The breakdown of barriers between Scots was one of the positive unexpected outcomes of the CY.B.RU.S. youth exchange as young people with different backgrounds from across the nation came together for a week in Cyprus.
The Erasmus+ funded youth exchange, in which EPIC Assist participated in November, intended to bring young people from four countries together to break down barriers between cultures. One of the more surprising unintended outcomes was nevertheless the fact that barriers were broken down between the 10 Scottish participants themselves.
The Scots, who together with 20 other young people from across Europe spent a week in the mountain village of Agros, came from a variety of geographical, political and social backgrounds. The areas represented places such as Clydebank, Fort William, Inverness and Edinburgh and the participants ranged from students to storytellers, youth workers, ski instructors and builders. Coming together made them realise how diverse Scotland really is.
‘It was great to meet people from across Scotland. It is not often you get the chance to sit down together and talk about what it means to be Scottish. It was really enlightening in understanding what it means to be Scottish’, said Niall Moorjani, 25, himself a London-based Scot with both Indian and English heritage.
The diversity of the Scottish participants seemed to be an exclusive positive experience for the young people.
‘I had never met any of the others before we met at Edinburgh Waverley Station [to start the trip], but the silence broke right away’, said Jason Smith, 23, from Clydebank.
He emphasised how different people brought different qualities.
‘We can use each other as contacts going forward. This has given me a network and personal development,’ added Jason.
Niall also agreed that the Scots had benefitted from each other.
‘There have been engaging and respectful conversations about what being Scottish is. We come from a politically volatile environment at the moment so it has been great and really rewarding’, he underlined.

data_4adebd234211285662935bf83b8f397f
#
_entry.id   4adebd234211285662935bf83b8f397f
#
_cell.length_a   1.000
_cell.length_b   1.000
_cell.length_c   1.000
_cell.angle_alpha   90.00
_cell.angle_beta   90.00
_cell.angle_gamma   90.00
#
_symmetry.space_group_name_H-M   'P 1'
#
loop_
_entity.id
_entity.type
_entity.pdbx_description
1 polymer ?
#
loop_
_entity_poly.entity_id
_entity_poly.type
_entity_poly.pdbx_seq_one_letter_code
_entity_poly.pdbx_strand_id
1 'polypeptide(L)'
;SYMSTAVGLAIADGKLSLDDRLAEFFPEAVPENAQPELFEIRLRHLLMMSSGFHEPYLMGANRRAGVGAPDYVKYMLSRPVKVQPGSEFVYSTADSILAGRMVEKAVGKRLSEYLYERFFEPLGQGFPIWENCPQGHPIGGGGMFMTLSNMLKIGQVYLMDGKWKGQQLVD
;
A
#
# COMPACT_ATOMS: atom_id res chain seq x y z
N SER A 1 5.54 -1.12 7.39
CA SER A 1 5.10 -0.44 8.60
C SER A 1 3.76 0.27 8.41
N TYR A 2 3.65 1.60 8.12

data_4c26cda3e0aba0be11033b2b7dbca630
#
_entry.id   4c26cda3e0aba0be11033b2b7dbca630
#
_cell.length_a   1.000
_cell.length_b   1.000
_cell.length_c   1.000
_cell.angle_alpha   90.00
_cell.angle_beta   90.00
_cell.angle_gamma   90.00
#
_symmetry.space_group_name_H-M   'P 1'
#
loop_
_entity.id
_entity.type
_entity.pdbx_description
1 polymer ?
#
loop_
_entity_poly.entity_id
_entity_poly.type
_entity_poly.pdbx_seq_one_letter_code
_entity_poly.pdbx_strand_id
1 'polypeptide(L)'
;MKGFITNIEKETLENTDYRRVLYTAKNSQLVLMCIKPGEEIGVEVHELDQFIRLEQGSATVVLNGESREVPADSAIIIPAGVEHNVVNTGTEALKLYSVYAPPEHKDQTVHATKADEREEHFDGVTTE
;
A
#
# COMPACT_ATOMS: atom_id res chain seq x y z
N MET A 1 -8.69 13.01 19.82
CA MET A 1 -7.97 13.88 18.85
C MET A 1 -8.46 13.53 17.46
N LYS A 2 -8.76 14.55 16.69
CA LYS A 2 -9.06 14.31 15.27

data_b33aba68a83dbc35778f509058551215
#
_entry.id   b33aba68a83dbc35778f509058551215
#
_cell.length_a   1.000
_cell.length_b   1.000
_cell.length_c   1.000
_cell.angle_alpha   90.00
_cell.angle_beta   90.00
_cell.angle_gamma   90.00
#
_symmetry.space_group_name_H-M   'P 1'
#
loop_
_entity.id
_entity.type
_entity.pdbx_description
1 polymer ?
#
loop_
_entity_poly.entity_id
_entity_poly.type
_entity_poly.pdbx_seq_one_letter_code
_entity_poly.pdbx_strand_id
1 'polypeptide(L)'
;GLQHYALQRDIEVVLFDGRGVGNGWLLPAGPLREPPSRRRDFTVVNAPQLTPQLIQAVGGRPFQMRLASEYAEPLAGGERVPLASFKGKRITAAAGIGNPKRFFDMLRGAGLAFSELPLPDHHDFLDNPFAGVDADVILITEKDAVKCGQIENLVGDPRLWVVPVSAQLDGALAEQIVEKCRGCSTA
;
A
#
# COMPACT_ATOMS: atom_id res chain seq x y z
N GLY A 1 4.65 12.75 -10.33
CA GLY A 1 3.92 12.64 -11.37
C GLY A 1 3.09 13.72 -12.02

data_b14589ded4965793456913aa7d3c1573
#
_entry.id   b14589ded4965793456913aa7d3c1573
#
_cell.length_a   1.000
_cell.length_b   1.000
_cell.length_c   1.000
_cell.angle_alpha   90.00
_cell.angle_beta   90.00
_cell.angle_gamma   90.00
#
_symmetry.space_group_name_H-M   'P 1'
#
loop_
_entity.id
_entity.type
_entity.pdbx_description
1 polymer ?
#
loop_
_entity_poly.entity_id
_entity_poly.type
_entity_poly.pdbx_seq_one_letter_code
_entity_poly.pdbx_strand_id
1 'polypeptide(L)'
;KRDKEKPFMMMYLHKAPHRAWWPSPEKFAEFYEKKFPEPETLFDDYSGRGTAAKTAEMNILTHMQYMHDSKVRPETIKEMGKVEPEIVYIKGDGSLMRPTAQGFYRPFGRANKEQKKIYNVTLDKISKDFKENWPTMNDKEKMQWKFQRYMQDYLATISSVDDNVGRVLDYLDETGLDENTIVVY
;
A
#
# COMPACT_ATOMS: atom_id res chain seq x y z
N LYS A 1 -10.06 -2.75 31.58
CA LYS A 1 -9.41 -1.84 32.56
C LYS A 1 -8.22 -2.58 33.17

The connections made between the Scots did not come at the expense of the more formal objective of breaking down barriers between people from different countries, however. Through icebreaker activities, workshops, intercultural nights, attending a football game between Cyprus and Scotland, day trips to Nicosia and Limassol and spending time together in general, the young people increased their intercultural and interhuman understanding.
‘I definitely learned not to trust stereotypes’, was the first thing Michelle-Domonique Bell, 22, from Clydebank, said when asked about what she had taken away from the trip.
Another Scottish participant who agreed to this statement was Rachel Moreno. The 21-year-old spent many of her childhood years in Inverness but is now based in Dundee.
‘I learned to have a lot more tolerance for different perspectives and I gained more understanding of cultural differences. I realised that differences are important and at the same time not important. The culture you are used to is important but it is not a barrier. That awareness was important’, she said.
The conversations with Russian participants were particularly fascinating for the Scots.
‘We cannot get a clear picture [about Russia] from our media so when you talk to people from that country, it is really intellectually engaging and exciting. It was nice to have some stereotypes dispelled and to have interesting conversations with the Russians about their politics’, said Niall.
Eoghann Gollan, 19, from Edderton in the Highlands, also appreciated how stereotypes about Russians were broken.
‘I learned a lot about Russians. People make them out to be grumpy but that is completely wrong. They are just really nice and normal people’, he highlighted.
Wallace Hastings, 25, from Fort William, talked about how important it is to realise that the politics of a country is not necessarily a representation of an individual’s views.
‘When you actually meet people from other countries, you break barriers and you break this idea that Russia is that big, perverted, scary country. The people within the country might not agree with the politics going on and there is something wonderful to that,’ said Wallace.
Rachel also said she increased her understanding for opinions she did not agree with as a result of the youth exchange.
‘There were some of the Russian opinions which I did not understand or agree with but when they explained why they had those opinions, I understood their logic. It starts to make sense when the opinions are explained and I don’t feel that it comes from a bad place,’ she emphasised.
There is therefore no doubt that the CY.B.RU.S. youth exchange achieved the goal of changing young people’s attitudes towards diversity. EPIC Assist Charity Scotland would like to thank all the participants and the participating organisations in the project, the hosts Youth Dynamics and the funding from Erasmus+ for making this project possible. A special thanks also goes to the village of Agros for its hospitality. We hope to be able to participate in more EU-funded projects in the near future!